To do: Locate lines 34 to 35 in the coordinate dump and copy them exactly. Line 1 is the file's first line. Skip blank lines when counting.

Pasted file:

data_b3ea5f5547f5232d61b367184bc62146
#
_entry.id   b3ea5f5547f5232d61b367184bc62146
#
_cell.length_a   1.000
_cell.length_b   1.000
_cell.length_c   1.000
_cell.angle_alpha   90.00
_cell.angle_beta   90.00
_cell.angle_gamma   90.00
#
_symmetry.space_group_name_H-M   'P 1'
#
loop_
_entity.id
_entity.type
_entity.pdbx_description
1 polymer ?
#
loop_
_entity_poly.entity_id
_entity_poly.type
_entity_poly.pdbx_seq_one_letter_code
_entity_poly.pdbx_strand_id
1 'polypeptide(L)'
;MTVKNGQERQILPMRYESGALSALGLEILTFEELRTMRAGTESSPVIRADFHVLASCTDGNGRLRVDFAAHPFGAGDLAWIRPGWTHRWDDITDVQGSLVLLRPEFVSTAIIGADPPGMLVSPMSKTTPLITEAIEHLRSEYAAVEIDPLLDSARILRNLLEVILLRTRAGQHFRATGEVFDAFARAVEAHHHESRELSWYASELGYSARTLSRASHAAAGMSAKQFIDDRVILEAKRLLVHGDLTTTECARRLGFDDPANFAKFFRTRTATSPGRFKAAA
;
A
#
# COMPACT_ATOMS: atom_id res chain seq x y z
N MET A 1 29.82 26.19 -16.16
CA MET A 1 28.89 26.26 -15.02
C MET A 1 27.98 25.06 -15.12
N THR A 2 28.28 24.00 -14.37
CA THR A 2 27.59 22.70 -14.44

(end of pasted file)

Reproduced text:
N THR A 2 28.28 24.00 -14.37
CA THR A 2 27.59 22.70 -14.44